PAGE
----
• Hollis’s group of friends represents different stages of her life, showcasing the evolution of friendship. Do you feel Hollis chose the best confidantes for this emotionally charged weekend, or would other friends have been more supportive? Which friendship dynamics in the novel resonated the most with you, and why?

  • Hollis throws this lavish weekend as a distraction from her grief over Matthew. Is it healthy to try and bury sorrow with extravagance and distraction? Were there times when you felt Hollis should have been more open about her pain, or is her approach understandable?

  • The novel touches on female ambition through Hollis, Dru-Ann, and even Caroline. Do you find their ambition portrayed positively, or does it come across as selfish at times? Does ambition clash with their personal lives, and does the book offer any insights into the challenges ambitious women face?

  • Many characters harbor secrets – Gigi’s affair, Brooke’s sexuality, even Hollis’s lingering feelings for Jack. Did the timing of these revelations feel realistic or overly dramatic? Do you believe Hollis and Jack truly have a second chance, or are their past issues likely to resurface?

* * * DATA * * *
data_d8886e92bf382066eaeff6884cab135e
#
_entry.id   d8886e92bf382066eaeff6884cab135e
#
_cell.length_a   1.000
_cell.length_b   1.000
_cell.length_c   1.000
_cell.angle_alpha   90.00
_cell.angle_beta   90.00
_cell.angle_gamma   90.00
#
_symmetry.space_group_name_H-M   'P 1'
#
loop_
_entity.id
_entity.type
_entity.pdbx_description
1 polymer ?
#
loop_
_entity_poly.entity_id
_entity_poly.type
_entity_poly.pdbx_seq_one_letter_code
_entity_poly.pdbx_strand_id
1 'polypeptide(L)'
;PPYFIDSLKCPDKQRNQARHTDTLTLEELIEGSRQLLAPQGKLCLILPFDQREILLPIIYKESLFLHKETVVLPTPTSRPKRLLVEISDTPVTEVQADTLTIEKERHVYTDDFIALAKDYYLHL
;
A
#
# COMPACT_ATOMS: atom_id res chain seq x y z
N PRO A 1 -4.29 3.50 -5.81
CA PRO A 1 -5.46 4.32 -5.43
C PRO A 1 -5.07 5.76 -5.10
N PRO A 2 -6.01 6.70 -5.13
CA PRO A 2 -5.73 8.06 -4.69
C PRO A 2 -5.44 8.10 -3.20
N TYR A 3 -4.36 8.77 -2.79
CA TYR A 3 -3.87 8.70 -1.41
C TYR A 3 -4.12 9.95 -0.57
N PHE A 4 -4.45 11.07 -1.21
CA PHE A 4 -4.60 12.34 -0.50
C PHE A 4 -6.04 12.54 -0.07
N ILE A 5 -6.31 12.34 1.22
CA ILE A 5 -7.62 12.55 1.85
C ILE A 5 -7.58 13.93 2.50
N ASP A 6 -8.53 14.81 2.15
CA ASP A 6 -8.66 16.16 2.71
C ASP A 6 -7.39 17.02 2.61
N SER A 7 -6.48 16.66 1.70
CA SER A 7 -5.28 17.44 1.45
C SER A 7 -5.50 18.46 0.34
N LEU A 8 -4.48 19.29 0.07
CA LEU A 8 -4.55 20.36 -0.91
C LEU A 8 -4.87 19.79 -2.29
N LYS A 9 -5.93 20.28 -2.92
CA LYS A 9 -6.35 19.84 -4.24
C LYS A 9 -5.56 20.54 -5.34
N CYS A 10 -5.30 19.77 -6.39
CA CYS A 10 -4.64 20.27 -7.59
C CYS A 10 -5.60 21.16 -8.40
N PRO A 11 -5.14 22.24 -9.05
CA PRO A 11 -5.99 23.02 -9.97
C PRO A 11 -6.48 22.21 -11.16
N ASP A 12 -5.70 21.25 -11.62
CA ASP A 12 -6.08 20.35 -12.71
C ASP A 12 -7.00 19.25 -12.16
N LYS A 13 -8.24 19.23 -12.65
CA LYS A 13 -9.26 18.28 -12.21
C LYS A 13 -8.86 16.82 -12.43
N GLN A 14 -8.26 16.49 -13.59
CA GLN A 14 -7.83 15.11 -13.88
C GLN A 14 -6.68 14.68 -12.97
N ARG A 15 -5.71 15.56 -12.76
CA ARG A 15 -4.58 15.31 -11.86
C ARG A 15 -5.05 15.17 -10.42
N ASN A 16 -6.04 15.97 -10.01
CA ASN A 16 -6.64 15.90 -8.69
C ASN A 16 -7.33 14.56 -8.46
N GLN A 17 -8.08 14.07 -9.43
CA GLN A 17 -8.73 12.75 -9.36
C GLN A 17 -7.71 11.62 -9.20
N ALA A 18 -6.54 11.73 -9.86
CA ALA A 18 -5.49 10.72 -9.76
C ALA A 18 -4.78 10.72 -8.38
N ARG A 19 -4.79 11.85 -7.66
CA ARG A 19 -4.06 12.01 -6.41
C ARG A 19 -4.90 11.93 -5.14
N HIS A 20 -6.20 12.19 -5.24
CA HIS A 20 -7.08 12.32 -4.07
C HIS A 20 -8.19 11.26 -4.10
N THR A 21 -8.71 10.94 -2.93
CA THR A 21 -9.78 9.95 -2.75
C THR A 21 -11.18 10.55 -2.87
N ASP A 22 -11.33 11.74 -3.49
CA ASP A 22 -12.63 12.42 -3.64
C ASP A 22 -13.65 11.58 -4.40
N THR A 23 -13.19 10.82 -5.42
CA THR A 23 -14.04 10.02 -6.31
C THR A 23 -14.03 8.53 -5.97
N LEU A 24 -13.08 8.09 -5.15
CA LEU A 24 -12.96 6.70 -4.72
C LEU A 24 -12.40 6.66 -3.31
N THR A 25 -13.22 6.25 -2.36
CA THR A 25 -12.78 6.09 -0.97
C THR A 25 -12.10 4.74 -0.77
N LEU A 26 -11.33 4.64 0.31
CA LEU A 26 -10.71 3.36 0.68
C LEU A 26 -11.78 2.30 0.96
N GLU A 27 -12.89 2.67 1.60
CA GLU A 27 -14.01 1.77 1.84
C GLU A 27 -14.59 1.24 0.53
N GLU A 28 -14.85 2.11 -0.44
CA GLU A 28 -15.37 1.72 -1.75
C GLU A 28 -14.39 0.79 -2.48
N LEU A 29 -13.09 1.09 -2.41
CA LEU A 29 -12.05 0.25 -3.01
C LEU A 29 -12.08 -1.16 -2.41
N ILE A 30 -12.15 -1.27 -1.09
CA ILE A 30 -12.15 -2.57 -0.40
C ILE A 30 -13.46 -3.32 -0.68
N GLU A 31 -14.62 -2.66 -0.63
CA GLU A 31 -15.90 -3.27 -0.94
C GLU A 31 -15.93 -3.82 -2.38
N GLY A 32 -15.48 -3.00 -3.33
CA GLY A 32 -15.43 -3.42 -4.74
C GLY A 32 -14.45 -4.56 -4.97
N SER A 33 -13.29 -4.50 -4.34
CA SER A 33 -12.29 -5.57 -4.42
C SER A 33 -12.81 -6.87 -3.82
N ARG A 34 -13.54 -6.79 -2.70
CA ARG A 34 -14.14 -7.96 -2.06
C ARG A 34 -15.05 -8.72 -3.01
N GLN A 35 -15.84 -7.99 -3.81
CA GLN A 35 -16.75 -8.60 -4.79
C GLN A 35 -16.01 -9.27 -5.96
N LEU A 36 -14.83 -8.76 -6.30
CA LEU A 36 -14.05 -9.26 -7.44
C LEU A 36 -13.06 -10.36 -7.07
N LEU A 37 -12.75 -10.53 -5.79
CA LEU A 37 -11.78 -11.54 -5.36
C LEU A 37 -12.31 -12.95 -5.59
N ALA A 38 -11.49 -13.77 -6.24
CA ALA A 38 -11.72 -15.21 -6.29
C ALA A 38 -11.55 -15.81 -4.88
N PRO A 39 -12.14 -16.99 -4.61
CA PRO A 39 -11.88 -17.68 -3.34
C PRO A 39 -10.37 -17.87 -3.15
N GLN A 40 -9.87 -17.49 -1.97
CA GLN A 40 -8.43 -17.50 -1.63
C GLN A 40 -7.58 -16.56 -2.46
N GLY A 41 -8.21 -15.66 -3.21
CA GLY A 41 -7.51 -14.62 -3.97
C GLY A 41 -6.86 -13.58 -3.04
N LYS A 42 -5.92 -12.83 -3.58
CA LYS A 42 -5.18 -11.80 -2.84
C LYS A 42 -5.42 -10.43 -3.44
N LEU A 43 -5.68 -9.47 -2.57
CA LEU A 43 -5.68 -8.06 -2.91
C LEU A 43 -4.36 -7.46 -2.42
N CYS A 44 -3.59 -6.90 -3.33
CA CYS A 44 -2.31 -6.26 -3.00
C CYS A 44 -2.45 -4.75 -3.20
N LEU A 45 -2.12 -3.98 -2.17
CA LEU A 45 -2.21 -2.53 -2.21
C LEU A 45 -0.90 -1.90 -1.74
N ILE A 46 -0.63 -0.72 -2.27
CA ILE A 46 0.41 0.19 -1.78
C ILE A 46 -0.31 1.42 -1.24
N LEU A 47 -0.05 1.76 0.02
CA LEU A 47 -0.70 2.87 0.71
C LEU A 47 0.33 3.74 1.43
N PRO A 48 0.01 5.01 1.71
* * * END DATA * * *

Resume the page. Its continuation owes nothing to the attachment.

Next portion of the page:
• The weekend is designed for Instagrammable perfection, yet conflict lingers beneath the surface. How does the book explore the disconnect between curated appearances and the messiness of real life? Do any of the characters undergo shifts in this perception?

  • Nantucket plays a significant role as the backdrop for the novel. Does the setting, with its connotations of wealth and privilege, enhance the story? Could the themes of the book have worked in a less affluent or exclusive location?

  • Hollis achieves success through her food blog but finds herself disconnected from relationships she values, even her daughter’s. Brooke, on the other hand, sacrifices her desires to fulfill societal expectations. Could either woman have found a balance between pursuing their goals and nurturing their personal lives? Does one character’s path resonate more than the other?